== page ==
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Habits (Samskaras) & Neuroplasticity

What are Samskaras?

Samskaras are latent psychological tendencies that influence our thoughts and actions in the present. Similar to the word "habit", samskara tends to have a negative connotation and imply that we have a lack control. But habits can be beneficial or detrimental to our body and mind; It just depends on the habit. Samskaras, too, can be positive or negative and are the subconscious psychological equivalent of a physiological habit like smoking (negative) or exercise (positive).

How Samskaras relate to Neuroplasticity

As is typical of the Sanskrit language, samskara has many potential definitions such as: Making perfect, refining, polishing; Education, cultivation, training (as of the mind); Effect of work, merit of action. All of these definitions imply that samskaras are something we can work with. They’re pliable. This is not unlike the modern concept of neuroplasticity - the ability to alter our neural pathways and create lasting changes in the brain.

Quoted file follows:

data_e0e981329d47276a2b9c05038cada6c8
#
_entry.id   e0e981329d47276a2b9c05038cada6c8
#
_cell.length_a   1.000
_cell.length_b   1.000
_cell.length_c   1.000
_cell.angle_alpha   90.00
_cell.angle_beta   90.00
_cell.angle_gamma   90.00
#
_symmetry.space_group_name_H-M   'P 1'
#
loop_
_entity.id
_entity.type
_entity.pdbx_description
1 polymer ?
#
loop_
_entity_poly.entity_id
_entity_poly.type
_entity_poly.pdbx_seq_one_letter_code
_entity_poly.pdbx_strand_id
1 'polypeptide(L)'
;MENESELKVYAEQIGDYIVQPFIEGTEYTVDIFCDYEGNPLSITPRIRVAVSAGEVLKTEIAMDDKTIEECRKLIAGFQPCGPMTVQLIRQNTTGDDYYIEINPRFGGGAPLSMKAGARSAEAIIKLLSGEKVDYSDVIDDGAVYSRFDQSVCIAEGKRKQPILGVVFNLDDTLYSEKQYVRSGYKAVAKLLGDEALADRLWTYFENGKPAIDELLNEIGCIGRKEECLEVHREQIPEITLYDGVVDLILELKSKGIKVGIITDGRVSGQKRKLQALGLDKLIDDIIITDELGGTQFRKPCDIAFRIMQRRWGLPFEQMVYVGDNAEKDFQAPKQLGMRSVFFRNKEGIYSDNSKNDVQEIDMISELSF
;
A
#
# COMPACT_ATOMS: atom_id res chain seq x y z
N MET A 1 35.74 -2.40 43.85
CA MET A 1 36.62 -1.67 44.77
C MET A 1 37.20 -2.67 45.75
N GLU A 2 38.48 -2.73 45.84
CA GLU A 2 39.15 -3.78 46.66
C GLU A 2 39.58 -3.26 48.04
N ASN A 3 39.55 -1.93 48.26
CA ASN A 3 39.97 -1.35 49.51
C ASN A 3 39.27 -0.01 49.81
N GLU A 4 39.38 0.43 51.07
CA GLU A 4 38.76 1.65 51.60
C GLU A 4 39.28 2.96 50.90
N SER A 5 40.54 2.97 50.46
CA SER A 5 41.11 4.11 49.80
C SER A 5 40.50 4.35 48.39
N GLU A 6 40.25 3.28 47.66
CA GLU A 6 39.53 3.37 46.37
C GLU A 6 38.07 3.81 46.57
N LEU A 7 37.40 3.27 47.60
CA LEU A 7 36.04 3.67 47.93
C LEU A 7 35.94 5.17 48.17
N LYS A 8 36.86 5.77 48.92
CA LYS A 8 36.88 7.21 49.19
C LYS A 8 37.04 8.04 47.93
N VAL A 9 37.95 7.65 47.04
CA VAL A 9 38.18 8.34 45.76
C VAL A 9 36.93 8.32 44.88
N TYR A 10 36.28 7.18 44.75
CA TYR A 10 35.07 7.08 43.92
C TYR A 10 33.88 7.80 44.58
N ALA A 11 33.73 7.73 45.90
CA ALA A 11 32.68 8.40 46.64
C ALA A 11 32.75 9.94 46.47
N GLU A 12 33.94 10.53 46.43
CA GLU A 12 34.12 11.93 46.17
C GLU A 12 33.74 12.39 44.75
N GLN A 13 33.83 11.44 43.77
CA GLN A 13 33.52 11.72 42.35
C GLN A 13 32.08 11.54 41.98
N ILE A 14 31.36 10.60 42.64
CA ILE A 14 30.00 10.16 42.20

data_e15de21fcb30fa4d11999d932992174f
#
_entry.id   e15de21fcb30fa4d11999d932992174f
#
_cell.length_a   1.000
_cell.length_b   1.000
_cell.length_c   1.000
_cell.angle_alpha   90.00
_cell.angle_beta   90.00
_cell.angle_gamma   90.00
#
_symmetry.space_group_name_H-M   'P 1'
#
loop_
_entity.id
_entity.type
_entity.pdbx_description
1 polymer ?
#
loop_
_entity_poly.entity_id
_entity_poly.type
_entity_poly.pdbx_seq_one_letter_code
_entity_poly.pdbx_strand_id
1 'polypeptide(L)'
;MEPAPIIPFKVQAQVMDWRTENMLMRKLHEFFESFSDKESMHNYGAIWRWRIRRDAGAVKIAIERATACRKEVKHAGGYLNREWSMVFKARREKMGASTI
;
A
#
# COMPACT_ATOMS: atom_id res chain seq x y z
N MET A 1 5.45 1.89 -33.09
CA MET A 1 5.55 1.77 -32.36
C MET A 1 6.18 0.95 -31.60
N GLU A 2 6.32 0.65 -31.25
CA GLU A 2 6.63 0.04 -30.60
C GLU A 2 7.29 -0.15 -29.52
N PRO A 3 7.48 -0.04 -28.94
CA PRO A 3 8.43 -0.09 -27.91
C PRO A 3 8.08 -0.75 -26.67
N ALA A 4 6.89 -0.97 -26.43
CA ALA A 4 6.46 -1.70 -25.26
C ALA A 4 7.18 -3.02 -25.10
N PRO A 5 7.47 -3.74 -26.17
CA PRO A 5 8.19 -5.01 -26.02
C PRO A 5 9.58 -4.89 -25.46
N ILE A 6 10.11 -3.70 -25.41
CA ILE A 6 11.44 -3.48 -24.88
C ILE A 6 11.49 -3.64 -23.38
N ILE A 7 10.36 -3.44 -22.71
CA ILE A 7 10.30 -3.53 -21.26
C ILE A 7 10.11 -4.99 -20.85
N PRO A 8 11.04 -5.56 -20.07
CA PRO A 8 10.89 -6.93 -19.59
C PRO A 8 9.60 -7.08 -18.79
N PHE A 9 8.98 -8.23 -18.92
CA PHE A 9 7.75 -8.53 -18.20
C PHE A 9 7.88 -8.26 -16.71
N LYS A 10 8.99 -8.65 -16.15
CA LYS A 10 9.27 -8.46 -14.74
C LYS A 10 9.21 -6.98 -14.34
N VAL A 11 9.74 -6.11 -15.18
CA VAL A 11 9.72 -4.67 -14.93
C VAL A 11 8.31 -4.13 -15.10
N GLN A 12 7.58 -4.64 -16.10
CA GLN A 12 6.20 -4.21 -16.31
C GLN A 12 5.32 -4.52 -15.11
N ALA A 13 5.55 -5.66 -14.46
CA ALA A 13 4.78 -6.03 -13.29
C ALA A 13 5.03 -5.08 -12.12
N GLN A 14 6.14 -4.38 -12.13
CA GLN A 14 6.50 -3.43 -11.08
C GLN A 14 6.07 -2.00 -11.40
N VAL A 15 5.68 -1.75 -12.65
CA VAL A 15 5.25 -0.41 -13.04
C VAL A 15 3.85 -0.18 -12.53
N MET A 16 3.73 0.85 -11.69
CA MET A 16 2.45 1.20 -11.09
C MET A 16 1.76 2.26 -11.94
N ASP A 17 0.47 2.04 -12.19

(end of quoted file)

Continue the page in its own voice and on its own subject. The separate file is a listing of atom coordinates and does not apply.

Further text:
With mindful awareness we can begin to notice our samskaras and with mindful intention we can change the way we think, act and respond.



Working with Samskaras Mindfully

Mindfulness practices such as yoga and meditation help us shine a light on the places where we’re stuck. I may be dating myself here, but think of a record with a scratch in it that causes the record to repeat a small section of song over and over and over again. The record won’t stop repeating unless you notice the record is skipping, stop what you’re doing, pick up the needle and set it to a new location on the record. Creating positive mental change is much the same.


Through mindfulness we become of where we’re repeating a negative thought pattern, we halt the thought in its tracks by metaphorically picking up the needle and resetting on a new, positive mental pattern of our own choosing. This is a great way to deal with that harsh inner critic and begin to change her dialogue.


The next time you notice that you’re being internally hyper-critical of yourself, see if you can notice that pattern and change the tone to something kinder and more compassionate – perhaps speaking to yourself the same way you would speak to your best friend.


Ready to shift your internally dialog? Join me for a class or let's work one-on-one - I teach private lessons throughout Monmouth County, New Jersey.

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